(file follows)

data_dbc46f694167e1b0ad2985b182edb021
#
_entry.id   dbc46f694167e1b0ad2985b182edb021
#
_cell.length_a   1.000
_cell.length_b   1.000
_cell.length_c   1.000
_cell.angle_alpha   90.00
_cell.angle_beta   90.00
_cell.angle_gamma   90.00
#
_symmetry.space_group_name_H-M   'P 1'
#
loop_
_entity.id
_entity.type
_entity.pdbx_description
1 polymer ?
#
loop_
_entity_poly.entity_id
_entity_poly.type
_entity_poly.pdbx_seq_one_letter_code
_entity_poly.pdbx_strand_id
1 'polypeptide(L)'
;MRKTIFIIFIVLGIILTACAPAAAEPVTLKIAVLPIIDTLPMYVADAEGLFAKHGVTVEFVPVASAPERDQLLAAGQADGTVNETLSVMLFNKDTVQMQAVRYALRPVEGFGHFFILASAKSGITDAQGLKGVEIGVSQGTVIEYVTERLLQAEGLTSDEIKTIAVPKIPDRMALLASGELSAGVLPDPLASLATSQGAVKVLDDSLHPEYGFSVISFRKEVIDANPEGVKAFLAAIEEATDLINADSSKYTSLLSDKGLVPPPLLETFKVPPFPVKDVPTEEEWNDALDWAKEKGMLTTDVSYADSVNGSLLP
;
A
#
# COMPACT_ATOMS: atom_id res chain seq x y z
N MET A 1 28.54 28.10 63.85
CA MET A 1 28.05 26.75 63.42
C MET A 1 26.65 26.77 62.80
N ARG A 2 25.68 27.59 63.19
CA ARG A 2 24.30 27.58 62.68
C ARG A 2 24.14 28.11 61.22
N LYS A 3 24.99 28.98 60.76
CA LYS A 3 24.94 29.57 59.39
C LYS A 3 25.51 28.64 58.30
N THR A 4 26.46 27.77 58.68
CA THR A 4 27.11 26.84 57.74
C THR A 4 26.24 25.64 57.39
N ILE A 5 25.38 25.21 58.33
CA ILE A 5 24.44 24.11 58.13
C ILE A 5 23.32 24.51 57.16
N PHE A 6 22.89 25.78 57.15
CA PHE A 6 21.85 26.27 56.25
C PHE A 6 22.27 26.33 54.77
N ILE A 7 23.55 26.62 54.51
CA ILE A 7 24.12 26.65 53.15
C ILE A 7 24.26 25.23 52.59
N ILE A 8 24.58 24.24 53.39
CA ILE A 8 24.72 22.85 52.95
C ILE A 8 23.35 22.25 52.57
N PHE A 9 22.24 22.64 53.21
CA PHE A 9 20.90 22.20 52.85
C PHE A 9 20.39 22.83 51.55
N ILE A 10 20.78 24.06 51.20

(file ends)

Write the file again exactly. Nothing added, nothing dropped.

data_dbc46f694167e1b0ad2985b182edb021
#
_entry.id   dbc46f694167e1b0ad2985b182edb021
#
_cell.length_a   1.000
_cell.length_b   1.000
_cell.length_c   1.000
_cell.angle_alpha   90.00
_cell.angle_beta   90.00
_cell.angle_gamma   90.00
#
_symmetry.space_group_name_H-M   'P 1'
#
loop_
_entity.id
_entity.type
_entity.pdbx_description
1 polymer ?
#
loop_
_entity_poly.entity_id
_entity_poly.type
_entity_poly.pdbx_seq_one_letter_code
_entity_poly.pdbx_strand_id
1 'polypeptide(L)'
;MRKTIFIIFIVLGIILTACAPAAAEPVTLKIAVLPIIDTLPMYVADAEGLFAKHGVTVEFVPVASAPERDQLLAAGQADGTVNETLSVMLFNKDTVQMQAVRYALRPVEGFGHFFILASAKSGITDAQGLKGVEIGVSQGTVIEYVTERLLQAEGLTSDEIKTIAVPKIPDRMALLASGELSAGVLPDPLASLATSQGAVKVLDDSLHPEYGFSVISFRKEVIDANPEGVKAFLAAIEEATDLINADSSKYTSLLSDKGLVPPPLLETFKVPPFPVKDVPTEEEWNDALDWAKEKGMLTTDVSYADSVNGSLLP
;
A
#
# COMPACT_ATOMS: atom_id res chain seq x y z
N MET A 1 28.54 28.10 63.85
CA MET A 1 28.05 26.75 63.42
C MET A 1 26.65 26.77 62.80
N ARG A 2 25.68 27.59 63.19
CA ARG A 2 24.30 27.58 62.68
C ARG A 2 24.14 28.11 61.22
N LYS A 3 24.99 28.98 60.76
CA LYS A 3 24.94 29.57 59.39
C LYS A 3 25.51 28.64 58.30
N THR A 4 26.46 27.77 58.68
CA THR A 4 27.11 26.84 57.74
C THR A 4 26.24 25.64 57.39
N ILE A 5 25.38 25.21 58.33
CA ILE A 5 24.44 24.11 58.13
C ILE A 5 23.32 24.51 57.16
N PHE A 6 22.89 25.78 57.15
CA PHE A 6 21.85 26.27 56.25
C PHE A 6 22.27 26.33 54.77
N ILE A 7 23.55 26.62 54.51
CA ILE A 7 24.12 26.65 53.15
C ILE A 7 24.26 25.23 52.59
N ILE A 8 24.58 24.24 53.39
CA ILE A 8 24.72 22.85 52.95
C ILE A 8 23.35 22.25 52.57
N PHE A 9 22.24 22.64 53.21
CA PHE A 9 20.90 22.20 52.85
C PHE A 9 20.39 22.83 51.55
N ILE A 10 20.78 24.06 51.20